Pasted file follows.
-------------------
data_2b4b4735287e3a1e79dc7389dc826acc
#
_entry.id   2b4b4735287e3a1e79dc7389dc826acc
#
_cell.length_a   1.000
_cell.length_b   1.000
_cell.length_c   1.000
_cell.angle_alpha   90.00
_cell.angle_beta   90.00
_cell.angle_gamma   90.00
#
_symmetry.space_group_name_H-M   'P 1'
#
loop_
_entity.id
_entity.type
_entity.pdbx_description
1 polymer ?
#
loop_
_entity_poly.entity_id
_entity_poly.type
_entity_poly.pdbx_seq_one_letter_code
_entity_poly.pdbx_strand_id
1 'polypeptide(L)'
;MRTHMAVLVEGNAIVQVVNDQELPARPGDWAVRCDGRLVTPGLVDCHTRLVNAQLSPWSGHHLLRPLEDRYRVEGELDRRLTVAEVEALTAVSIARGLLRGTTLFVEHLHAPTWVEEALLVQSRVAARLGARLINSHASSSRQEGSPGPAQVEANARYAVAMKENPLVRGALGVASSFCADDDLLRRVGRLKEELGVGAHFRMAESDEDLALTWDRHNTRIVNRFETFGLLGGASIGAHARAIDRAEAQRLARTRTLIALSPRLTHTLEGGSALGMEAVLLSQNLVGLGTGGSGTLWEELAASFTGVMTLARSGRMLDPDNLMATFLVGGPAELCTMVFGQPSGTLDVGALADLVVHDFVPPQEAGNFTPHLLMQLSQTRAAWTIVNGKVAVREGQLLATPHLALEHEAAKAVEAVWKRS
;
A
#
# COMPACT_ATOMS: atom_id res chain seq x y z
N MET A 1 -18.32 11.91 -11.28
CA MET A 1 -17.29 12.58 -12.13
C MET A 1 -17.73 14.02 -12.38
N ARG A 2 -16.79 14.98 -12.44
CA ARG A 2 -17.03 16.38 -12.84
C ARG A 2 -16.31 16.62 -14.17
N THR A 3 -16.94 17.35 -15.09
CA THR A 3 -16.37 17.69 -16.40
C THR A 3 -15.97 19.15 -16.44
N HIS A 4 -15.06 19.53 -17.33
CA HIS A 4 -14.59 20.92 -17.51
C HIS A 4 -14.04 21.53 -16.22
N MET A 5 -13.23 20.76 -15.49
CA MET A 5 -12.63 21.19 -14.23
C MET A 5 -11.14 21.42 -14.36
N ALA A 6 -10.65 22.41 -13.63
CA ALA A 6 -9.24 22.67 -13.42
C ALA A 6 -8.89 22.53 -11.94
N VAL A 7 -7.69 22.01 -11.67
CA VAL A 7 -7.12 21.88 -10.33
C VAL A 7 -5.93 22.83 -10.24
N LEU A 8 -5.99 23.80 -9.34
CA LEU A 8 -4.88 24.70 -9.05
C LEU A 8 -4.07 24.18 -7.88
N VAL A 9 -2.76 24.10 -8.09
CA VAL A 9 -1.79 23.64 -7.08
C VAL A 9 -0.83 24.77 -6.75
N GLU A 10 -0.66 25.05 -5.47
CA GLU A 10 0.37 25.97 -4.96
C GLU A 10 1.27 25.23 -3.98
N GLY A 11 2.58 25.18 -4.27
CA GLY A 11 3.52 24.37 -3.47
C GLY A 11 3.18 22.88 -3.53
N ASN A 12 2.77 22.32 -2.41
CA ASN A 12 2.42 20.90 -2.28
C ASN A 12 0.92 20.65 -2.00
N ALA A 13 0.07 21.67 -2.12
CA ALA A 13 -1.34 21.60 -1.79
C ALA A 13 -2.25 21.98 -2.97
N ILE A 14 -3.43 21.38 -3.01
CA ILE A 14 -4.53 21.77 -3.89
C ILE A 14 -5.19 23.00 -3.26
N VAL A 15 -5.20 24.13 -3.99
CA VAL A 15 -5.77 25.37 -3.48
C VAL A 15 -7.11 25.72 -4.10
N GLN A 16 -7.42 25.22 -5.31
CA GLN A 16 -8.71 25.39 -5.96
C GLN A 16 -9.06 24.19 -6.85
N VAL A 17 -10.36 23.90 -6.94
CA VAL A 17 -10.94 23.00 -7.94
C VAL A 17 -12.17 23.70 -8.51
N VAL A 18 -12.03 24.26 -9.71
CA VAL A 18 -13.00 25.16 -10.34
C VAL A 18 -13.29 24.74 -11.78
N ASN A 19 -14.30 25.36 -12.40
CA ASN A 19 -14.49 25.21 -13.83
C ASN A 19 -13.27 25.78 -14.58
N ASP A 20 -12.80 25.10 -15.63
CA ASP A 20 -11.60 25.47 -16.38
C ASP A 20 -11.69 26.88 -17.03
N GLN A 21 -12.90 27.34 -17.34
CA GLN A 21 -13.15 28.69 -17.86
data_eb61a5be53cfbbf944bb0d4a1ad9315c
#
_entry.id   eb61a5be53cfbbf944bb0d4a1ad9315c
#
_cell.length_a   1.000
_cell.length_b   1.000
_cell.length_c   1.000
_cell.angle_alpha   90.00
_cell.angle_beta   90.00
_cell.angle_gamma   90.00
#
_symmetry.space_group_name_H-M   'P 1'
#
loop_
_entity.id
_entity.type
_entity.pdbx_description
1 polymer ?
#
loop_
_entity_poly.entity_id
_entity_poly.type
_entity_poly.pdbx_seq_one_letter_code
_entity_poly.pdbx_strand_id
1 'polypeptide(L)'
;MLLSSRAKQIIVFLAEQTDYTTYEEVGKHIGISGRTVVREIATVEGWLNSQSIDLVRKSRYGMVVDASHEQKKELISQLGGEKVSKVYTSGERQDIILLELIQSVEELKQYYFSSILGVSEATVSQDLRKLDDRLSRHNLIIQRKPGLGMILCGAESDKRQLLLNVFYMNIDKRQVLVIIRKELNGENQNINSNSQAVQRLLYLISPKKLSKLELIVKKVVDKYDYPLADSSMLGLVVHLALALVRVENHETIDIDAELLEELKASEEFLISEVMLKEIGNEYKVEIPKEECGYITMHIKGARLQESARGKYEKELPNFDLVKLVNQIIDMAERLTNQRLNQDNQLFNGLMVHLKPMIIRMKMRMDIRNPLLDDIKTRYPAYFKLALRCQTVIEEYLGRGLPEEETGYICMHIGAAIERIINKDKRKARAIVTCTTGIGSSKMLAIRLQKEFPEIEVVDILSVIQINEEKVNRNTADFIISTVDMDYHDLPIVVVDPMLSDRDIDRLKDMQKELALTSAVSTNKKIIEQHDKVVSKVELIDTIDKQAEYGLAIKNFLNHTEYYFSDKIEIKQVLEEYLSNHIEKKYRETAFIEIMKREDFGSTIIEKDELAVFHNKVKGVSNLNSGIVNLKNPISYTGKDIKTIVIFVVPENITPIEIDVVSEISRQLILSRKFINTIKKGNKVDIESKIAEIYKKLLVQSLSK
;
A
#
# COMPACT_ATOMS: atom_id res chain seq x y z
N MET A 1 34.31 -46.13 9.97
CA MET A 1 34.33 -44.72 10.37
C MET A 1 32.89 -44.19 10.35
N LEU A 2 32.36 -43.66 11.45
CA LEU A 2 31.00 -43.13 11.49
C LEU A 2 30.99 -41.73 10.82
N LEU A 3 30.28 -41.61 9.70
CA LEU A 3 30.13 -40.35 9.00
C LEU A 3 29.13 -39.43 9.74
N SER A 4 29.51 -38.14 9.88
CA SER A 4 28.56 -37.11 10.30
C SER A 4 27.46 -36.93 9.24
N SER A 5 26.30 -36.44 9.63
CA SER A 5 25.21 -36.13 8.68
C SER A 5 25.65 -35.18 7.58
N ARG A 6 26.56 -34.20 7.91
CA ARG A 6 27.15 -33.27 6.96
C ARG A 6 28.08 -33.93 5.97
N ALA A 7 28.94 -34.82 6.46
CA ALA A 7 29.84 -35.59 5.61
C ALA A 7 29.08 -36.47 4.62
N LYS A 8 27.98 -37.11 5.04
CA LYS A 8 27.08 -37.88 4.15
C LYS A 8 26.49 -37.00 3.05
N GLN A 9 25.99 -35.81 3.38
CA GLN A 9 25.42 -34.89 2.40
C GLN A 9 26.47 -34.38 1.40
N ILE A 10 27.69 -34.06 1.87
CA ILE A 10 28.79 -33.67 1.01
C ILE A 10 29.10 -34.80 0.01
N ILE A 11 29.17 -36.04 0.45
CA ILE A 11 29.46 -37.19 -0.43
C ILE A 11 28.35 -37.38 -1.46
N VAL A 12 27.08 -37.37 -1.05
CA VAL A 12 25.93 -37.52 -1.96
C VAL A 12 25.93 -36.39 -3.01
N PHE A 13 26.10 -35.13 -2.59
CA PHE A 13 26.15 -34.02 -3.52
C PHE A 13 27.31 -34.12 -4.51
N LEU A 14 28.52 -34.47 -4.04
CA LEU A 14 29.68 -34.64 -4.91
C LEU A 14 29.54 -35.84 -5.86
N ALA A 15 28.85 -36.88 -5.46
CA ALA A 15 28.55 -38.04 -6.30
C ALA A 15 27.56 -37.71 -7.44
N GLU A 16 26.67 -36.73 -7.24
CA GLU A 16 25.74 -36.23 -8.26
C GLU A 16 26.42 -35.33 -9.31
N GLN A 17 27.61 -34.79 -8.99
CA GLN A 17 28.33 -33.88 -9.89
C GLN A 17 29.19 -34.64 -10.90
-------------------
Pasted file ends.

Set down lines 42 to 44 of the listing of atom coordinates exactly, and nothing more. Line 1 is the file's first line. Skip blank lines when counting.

C HIS A 4 -14.04 21.53 -16.22
N MET A 5 -13.23 20.76 -15.49
CA MET A 5 -12.63 21.19 -14.23